B O D Y Literature Reviews The Selected Letters of Robert Creeley
For their Friday pick last week, B O D Y Literature chose The Letters of Robert Creeley, edited by Kaplan Harris, Peter Baker, and Rod Smith (University of California Press 2014). Stephan Delbos remarks on the unique fact that much of Creeley's influence came through correspondence. More:
...As he writes in 1952: “my place is so much on the paper, and not where it might, even ought, to be. I’m real portable these days, like the fucking typewriter. I argue against ‘place’, and that false sense of what it counts as, which is usually generator for an altogether dead memory, etc.”
Throughout Creeley’s travels, he maintained a vigorous involvement with avant garde American poetry. The 1950s alone account for nearly 40 percent of the letters here, as the editors point out. For much of that decade, Creeley and Charles Olson were nearly fanatical correspondents, sharing poetry and ideas, arranging the publication of books on Creeley’s The Divers Press in Majorca, or in The Black Mountain Review, which Creeley edited.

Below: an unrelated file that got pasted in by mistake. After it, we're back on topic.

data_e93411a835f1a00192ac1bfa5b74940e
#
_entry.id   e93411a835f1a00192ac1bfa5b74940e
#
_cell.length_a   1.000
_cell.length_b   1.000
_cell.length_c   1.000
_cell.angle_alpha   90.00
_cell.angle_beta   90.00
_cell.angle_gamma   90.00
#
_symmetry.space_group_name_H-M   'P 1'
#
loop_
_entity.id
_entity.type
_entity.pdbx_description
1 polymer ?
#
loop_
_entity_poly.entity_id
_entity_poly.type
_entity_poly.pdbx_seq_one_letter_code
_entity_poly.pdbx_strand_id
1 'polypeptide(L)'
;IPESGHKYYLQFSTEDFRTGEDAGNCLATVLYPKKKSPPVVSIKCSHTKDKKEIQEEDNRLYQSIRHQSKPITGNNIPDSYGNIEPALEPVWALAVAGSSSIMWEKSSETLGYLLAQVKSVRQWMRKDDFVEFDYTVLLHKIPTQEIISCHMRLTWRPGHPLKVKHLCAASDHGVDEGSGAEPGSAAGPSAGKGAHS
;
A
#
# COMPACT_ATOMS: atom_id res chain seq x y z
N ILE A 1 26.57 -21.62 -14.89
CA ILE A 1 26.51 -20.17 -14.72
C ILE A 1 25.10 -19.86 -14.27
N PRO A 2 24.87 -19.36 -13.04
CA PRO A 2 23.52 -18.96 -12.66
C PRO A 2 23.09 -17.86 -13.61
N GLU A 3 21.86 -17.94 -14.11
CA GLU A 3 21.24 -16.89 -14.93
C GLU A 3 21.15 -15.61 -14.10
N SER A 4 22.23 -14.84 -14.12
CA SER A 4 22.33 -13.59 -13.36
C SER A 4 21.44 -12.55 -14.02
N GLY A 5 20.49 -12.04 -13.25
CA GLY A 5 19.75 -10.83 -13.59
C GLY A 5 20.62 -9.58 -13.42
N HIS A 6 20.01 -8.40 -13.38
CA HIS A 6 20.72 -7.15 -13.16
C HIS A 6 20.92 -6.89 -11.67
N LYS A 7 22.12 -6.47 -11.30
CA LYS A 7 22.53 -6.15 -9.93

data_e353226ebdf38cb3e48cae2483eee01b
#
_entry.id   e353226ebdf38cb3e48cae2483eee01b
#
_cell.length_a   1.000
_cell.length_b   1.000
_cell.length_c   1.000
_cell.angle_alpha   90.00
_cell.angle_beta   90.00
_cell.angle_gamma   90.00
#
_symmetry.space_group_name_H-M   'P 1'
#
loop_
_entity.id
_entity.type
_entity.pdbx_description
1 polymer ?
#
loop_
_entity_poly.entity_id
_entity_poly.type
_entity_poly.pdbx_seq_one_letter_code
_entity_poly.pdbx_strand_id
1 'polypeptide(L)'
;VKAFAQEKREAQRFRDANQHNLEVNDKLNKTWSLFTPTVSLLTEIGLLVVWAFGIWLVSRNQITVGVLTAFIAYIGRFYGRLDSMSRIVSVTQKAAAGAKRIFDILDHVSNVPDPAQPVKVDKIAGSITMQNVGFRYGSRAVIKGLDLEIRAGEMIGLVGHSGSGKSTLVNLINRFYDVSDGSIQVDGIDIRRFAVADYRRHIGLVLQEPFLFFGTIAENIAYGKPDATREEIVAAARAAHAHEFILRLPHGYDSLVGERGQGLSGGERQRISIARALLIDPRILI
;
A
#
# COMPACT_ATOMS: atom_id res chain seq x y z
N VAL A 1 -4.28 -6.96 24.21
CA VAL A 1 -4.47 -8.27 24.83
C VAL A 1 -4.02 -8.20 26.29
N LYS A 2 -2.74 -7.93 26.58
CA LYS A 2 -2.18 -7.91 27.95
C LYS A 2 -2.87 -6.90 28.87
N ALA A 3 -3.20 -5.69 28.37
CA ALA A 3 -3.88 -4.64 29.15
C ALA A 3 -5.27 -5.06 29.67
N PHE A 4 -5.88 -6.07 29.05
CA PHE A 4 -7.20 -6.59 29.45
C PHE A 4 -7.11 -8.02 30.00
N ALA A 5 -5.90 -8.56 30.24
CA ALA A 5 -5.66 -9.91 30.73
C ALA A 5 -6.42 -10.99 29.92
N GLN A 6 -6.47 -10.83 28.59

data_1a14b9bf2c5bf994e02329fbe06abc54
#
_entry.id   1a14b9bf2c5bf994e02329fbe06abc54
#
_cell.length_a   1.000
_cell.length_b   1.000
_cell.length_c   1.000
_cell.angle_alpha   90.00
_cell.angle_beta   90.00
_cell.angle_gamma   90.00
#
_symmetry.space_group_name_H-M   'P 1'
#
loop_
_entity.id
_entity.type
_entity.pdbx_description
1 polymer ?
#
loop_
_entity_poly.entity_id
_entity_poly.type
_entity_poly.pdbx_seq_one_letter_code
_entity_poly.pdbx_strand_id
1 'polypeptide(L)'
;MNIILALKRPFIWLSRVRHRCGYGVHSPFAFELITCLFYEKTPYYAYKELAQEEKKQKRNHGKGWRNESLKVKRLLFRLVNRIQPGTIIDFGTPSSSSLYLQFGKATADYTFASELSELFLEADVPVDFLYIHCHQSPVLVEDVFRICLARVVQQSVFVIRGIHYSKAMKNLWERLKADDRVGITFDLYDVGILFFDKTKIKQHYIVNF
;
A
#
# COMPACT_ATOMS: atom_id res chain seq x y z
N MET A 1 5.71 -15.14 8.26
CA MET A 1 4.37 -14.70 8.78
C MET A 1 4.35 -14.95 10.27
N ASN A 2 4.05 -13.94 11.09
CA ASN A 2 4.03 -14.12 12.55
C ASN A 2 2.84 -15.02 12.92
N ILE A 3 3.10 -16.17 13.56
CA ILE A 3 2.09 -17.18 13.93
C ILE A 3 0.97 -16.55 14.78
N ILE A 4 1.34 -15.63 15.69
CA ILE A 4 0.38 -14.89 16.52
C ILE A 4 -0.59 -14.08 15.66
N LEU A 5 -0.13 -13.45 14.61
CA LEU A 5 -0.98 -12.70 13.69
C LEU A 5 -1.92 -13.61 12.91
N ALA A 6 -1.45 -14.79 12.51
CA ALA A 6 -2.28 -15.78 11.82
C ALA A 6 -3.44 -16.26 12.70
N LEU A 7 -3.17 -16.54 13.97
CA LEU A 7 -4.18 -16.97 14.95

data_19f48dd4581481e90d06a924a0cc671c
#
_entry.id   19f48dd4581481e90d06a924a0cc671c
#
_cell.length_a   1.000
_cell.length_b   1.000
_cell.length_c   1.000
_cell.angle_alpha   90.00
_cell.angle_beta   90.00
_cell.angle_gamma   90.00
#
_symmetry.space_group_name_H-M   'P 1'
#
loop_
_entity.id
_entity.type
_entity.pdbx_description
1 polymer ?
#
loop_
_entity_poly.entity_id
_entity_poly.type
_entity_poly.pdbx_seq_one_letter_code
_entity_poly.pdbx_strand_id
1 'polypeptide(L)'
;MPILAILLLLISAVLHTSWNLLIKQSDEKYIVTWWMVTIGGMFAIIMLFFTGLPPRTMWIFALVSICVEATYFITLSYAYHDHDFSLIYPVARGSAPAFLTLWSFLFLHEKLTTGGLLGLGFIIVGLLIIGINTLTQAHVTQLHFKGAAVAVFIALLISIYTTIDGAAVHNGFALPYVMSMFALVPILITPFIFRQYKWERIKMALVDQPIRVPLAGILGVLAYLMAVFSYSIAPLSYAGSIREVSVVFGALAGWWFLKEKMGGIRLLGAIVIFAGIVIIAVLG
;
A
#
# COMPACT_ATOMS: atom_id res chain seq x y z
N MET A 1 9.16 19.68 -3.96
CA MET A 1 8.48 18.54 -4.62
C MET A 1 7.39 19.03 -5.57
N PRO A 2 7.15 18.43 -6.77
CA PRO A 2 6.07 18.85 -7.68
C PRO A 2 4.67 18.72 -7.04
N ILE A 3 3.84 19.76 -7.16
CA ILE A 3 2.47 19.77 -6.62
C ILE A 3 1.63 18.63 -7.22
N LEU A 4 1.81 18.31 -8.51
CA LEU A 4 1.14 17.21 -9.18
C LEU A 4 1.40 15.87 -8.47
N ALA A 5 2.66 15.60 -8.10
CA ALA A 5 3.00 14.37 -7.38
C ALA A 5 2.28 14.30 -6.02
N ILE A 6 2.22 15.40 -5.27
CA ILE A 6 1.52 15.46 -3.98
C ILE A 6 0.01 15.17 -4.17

These letters provide insight into Creeley’s work and illuminate the generation of ideas that have come to be synonymous with contemporary poetry. By placing these concepts in the context of Creeley’s life, and in the context of the letters in which they were composed, The Selected Letters of Robert Creeley expands our understanding of the sharp subtlety of Creeley’s thought. Perhaps his most famous dictum, “form is never more than an extension of content,” which Charles Olson cited in his watershed essay “Projective Verse” (1950), is here presented in its entirety:
That is: the intelligence that had touted Auden as being a technical wonder, etc. Lacking all grip on the worn & useless character of his essence: thought. An attitude that puts weight, first: on form/ more than to say: what you have above: will never get to: content. Never in god’s world. Anyhow, form has now become so useless a term/ that I blush to use it. I wd imply a little of Stevens’ use (the things created in a poem and existing there… & too, go over into: the possible casts or methods for a way into/ a ‘subject’: to make it clear: that form is never more than an extension of content. An enacted or possible ‘stasis’ for thought. Means to.
The editors have done a fine job creating a selection of letters that forms a narrative with enough non-sequiturs and varied correspondents that the book never lulls. Their scholarly apparatus is streamlined yet informative. The Selected Letters of Robert Creeley is thrilling, emotionally and intellectually. . . .
Read the full review at B O D Y.